Cheyenne Man Deemed Habitual Criminal, Gets 35-50 Years
A Cheyenne man will spend at least 35 years behind bars -- an enhanced sentence for being deemed a habitual criminal -- for seven felonies related to a high-speed chase that could have killed two Highway Patrol troopers in August.
Jimmie Ray Files will serve two 35-year to 50-year sentences for two aggravated assault at the same time, Natrona County District Court Judge Catherine Wilking ruled Monday.
Files also will serve eight- to 10-year terms, also concurrently to the sentences for aggravated assault, for five other felonies: two counts of attempted bodily injury against a peace officer, one count of grand larceny, one count of property destruction, and one count of possession with intent to distribute methamphetamine.
Natrona County District Attorney Mike Blonigen sought the habitual criminal designation because Files has a long criminal history of felonies and because the aggravated assault and battery charges -- punishable by up to 10 years imprisonment — are violent felonies.
If the case had gone to trial and Files had been convicted, Files could have faced life imprisonment, Blonigen said in January during the change of plea hearing.
The case began Aug. 21 when a man reported his pickup was stolen from the Casper Country Club, according to court documents.
Later that day, two Highway Patrol troopers saw the pickup driving north on Interstate 25 between Casper and Glenrock and attempted to stop it. The truck accelerated to more than 100 mph. A trooper deployed Stop Sticks which deflated two tires, but the pickup didn’t stop and crossed the median into oncoming traffic.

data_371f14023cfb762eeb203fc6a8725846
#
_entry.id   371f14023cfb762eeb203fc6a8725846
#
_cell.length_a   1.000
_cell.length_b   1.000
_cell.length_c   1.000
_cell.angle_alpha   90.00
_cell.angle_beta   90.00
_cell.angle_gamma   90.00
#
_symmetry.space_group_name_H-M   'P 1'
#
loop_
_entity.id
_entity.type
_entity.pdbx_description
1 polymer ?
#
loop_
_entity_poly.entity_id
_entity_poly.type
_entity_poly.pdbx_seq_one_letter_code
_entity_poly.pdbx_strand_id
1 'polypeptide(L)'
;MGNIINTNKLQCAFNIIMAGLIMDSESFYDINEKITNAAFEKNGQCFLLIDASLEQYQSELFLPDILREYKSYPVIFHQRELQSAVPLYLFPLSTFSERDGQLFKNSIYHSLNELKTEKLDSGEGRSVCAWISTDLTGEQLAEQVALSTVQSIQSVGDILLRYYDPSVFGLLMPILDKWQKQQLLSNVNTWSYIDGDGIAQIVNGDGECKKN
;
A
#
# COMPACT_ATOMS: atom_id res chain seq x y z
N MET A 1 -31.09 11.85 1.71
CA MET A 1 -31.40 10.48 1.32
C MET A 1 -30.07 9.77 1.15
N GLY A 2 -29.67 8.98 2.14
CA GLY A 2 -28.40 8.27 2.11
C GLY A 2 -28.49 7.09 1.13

Another trooper executed a pit maneuver, hitting the pickup to try to stop it. The pickup re-entered the median. It appeared to be stuck, then backed up and stopped.
The troopers drew their guns. Files raised his hands as if about to surrender. He then accelerated toward the troopers who got out of the way.
They fired five shots, hitting Files and the pickup. Files continued accelerating, crashed into a patrol vehicle and broke its rear axle.
He drove the pickup into the prairie, got stuck, and Natrona County Sheriff’s deputies captured him near Blackmore and Lathrop roads east of Casper. They also found a bag found of methamphetamine, packaging material and a scale.
The pickup was a mess with leaking oil, front end damage, paint damage, damage from the pitting maneuver and bullet holes.
Files was a mess, too. He was hospitalized for his injuries.
The troopers were uninjured. They were placed on paid administrative leave while the Wyoming Division of Criminal Investigation reviewed the case.